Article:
2. Heat the remaining 2 teaspoons oil in a Dutch oven just large enough to hold the roast. Add the onion and sautée until translucent, then add the garlic and cook until aromatic. Add the ginger, star anise, cinnamon and peppercorns. Put the pork in the Dutch oven and add the wine, pomegranate juice, soy sauce, fish sauce and hoisin. The liquid should come at least halfway up on the roast. If not, add more wine and pomegranate juice (in equal amounts) or water.
3. Stir, cover and bring to a simmer. Check the level of tartness after 30 minutes, then add brown sugar if needed to balance the acidity of the wine and tartness of the juice. Continue at a low simmer for another hour, then turn the roast and simmer for about 1 1/2 hours or more, until the meat is fork-tender.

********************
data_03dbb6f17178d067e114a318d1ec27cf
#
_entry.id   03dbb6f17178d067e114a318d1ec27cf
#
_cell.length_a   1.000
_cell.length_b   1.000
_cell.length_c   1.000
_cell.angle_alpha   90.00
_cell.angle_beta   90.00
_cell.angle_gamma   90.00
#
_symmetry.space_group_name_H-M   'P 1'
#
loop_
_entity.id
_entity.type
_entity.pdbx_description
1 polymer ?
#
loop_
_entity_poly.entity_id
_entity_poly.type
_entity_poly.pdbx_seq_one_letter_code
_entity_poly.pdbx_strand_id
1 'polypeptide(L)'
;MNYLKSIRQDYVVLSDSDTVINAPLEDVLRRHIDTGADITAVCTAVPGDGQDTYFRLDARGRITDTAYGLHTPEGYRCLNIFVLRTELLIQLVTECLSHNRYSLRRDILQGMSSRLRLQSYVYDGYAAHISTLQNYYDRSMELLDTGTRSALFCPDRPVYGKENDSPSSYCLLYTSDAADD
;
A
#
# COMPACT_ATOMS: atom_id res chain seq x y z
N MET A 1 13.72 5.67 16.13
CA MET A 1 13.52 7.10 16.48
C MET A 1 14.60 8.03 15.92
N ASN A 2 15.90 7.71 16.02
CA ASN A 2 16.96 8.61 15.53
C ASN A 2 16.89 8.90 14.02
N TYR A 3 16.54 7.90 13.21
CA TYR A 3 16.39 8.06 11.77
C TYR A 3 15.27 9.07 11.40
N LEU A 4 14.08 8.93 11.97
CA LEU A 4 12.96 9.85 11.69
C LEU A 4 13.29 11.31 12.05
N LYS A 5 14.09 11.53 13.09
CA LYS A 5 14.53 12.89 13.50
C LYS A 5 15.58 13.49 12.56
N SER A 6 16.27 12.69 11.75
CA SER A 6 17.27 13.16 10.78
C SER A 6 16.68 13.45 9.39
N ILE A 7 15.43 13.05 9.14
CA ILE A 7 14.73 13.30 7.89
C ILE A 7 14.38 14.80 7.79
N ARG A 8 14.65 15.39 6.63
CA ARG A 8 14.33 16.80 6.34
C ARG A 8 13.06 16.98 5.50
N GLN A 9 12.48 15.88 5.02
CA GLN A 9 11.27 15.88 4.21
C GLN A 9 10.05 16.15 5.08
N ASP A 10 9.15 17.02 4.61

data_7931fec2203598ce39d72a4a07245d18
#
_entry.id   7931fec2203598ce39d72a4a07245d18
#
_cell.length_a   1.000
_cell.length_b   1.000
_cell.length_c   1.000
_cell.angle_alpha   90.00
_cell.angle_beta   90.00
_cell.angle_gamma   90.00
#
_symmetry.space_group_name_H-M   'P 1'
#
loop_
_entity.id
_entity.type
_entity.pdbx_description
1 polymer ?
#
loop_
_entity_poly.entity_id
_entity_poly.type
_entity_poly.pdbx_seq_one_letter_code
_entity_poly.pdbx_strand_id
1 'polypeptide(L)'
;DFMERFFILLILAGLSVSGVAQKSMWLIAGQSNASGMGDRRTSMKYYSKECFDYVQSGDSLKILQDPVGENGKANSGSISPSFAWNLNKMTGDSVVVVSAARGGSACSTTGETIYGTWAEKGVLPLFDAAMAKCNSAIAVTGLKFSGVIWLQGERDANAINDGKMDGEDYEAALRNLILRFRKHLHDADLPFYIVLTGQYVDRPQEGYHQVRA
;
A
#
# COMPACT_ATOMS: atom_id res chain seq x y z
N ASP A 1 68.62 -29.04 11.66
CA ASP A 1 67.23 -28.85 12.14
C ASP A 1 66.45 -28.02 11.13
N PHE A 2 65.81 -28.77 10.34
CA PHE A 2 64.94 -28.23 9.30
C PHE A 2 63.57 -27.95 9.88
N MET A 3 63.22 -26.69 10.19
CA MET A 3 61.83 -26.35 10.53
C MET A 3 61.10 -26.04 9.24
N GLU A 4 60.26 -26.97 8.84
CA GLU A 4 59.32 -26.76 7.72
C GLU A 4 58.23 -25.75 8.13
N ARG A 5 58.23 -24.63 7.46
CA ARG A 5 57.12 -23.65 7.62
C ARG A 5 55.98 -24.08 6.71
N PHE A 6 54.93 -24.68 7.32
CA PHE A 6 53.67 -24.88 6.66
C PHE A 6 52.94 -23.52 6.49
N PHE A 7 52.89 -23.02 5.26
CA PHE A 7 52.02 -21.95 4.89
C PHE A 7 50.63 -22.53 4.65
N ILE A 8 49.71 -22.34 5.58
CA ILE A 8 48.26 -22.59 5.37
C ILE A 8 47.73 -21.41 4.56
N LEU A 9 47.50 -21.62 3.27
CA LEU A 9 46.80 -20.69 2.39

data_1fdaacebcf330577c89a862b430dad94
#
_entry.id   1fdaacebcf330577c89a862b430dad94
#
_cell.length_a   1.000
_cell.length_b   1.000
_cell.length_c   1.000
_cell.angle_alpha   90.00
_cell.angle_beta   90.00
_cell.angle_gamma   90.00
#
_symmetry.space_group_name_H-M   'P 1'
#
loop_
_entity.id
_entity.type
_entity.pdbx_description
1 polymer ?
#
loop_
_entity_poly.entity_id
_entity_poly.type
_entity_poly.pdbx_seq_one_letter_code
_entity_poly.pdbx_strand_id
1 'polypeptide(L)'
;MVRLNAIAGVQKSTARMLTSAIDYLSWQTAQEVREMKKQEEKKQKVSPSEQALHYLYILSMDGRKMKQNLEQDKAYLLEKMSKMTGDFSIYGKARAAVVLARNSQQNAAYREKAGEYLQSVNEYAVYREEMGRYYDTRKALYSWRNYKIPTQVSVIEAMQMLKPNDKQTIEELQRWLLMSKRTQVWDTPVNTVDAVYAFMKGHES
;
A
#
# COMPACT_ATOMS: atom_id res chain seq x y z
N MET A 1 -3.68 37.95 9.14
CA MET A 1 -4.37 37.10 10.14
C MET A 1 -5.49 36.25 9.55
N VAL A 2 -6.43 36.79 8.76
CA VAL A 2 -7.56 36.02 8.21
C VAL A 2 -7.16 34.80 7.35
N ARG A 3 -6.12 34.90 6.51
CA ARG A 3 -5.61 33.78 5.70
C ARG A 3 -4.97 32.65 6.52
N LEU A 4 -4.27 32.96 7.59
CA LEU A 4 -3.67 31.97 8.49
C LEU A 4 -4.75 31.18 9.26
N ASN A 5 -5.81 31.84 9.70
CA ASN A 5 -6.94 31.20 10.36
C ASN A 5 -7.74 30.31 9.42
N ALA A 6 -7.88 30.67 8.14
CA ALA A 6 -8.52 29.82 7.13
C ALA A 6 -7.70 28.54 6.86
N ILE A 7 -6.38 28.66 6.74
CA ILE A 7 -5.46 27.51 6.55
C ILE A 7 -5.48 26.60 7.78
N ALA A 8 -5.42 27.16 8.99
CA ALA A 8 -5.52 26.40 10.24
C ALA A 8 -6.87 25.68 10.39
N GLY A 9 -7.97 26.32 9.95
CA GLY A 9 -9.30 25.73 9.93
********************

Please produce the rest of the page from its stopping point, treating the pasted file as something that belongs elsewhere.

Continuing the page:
4. Remove the meat to a platter and keep warm. Bring the sauce to a boil and reduce by about 1/4 to 1/2. Strain and discard solids. Remove the bone from the meat (it should easily release on its own) and cut the meat into serving portions. Return meat to the sauce to rewarm, if needed, then serve, spooning the sauce over the meat.
Note: The roast can be made ahead and reheated. The flavors meld and the meat becomes more intensely flavored as it rests overnight in the sauce - especially if the meat is sliced or shredded first.
Darra Goldstein is editor in chief of The Oxford Companion to Sugar and Sweets, an 888-page reference guide to all things sweet. "The book is really a compendium of human desires, a cultural history of desire for things that are sweet and what it has caused in the world, in both the realm of pleasure and also of pain," she says.